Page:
Montreal is one of the biggest and most popular cities in Canada. Top attractions include Mount Royal, the Notre-Dame Basilica, Museum of Fine Arts and more.
Montreal Tourist Attractions
Montreal is home to so many places to see. The city is a popular spot to visit amongst both Canadians and those from further afield. Whether you’re a local resident, a domestic traveler or a foreign tourist, here is a collection of some of the best places worth visiting.
Below are some of the top places to check out in and around the city.
Mount Royal is fairly small for a mountain (under 250 metres in elevation), but it rises well above the rest of the city which is mostly flat. During the summer the area is quite popular for hiking as well as relaxing in the grassy areas or by the artificial Beaver Lake. In the winter there is plenty of fun to be had with tobogganing, skiing and more. Mount Royal is also home to other attractions like Saint-Joseph’s Oratory and the Mount Royal Cross.
For more information check out our Mount Royal article.
The Notre-Dame Basilica is one of the top tourist attractions in the entire country. Nearly 200 years old, the building is stunning architecturally with two large bell towers on the outside and plenty of decor on the inside. There are a series of stained glass windows that depict Montreal’s religious history, along with statues and other paintings and carvings to see. During most of the year, you can also witness the AURA light show that turns the basilica into a theatre.
To learn more see our Notre-Dame Basilica article.
While controversial when it was built due to its extravagant cost, Olympic Stadium is certainly a sight. It’s the biggest stadium in the country by seating capacity and the former home of the Montreal Expos and Alouettes. Next to the stadium is the Montreal Tower which is the tallest inclined structure in the world. The Tower is usually open to the public and provides great views of the surrounding area.
For more information click Montreal Olympic Stadium.
The biggest church building in the country, Saint-Joseph’s Oratory can fit up to 10,000 people inside its main shrine. Its location on Mount Royal means that the top of its dome (the largest of its kind in Canada) is the highest point of elevation of any building in Montreal. There are multiple chambers within the oratory worth exploring and the building has a small museum as well.
To learn more check out our Saint Joseph’s Oratory article.
Montreal Museums and Institutions
Montreal has a number of great museums and other institutions worth visiting. Here are a few of them:
Over three hundred years old, the Château Ramezay is a National Historic Site of Canada. The building has been a number of things since it was originally built as a private residence. Today, it serves as a museum that provides a glimpse of what New France was like. Along with the main building there is also the Governor’s Garden which is free to visit and is stylized in the manner of most upper-class 18th century gardens.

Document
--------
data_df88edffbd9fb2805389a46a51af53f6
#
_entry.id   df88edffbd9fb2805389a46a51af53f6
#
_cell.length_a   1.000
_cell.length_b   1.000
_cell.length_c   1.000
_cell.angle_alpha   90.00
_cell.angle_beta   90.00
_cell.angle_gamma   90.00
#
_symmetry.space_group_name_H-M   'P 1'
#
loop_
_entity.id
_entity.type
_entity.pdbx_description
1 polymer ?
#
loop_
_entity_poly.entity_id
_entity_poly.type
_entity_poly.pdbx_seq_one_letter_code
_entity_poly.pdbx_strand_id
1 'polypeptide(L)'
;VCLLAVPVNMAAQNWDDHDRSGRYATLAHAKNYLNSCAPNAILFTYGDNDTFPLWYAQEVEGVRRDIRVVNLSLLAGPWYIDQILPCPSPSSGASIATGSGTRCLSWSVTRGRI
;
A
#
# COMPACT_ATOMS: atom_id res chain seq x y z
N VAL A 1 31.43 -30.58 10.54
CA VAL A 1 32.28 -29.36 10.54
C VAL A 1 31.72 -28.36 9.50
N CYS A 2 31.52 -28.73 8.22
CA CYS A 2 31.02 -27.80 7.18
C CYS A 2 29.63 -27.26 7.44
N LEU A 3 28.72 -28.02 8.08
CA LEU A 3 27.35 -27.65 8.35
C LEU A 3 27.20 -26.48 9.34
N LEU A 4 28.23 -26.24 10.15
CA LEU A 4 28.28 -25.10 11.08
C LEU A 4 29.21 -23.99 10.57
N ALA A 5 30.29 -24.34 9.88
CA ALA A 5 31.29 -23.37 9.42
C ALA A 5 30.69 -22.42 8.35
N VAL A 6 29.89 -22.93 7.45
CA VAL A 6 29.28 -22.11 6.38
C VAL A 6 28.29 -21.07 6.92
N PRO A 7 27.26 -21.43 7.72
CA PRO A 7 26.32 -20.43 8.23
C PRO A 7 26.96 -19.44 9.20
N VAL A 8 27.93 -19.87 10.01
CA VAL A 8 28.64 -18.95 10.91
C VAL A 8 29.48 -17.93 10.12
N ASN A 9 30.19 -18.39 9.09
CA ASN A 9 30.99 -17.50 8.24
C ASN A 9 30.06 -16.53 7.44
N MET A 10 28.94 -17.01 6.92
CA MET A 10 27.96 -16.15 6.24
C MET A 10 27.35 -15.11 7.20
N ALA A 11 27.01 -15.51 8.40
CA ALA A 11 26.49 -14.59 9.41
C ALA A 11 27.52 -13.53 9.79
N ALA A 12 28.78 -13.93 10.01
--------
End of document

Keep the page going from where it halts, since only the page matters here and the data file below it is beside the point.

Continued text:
For more information click Château Ramezay Museum.
One of the top rated universities in Canada, McGill’s main campus is within walking distance of downtown and right next to Mount Royal Park. Among other things, the campus is home to two quality museums. The first is McCord Museum which has a massive collection of photographs as well as many displays of objects from Canadian and American indigenous cultures. The second is Redpath Museum which is a natural history museum with millions of artifacts from around the world.
To learn more about the campus itself, see our McGill University article.
Museum of Fine Arts
The Montreal Museum of Fine Arts is both the oldest and largest art gallery in the country. There are five separate pavilions that display a massive range of pieces, plus a sculpture garden. The exhibitions on hand cover all sorts of mediums from painting to film, fashion, music, graphic design and more. The museum is also free for all those ages 20 and under. This makes it a great place for students and families to visit.
For more details click Musee des Beaux Arts Montreal.
Notable Districts and Streets
Montreal is a very historic city. Below are some of its most notable areas.
Montreal’s Chinatown has plenty of nightlife as its official tourist area designation means that businesses can stay open later. During the summer a long stretch of Rue de la Gauchetière turns into a pedestrian-only street. This makes the area a popular spot for various events. Sun Yat-Sen Park is the plaza at the centre of the neighbourhood that has a small public stage.
The Gay Village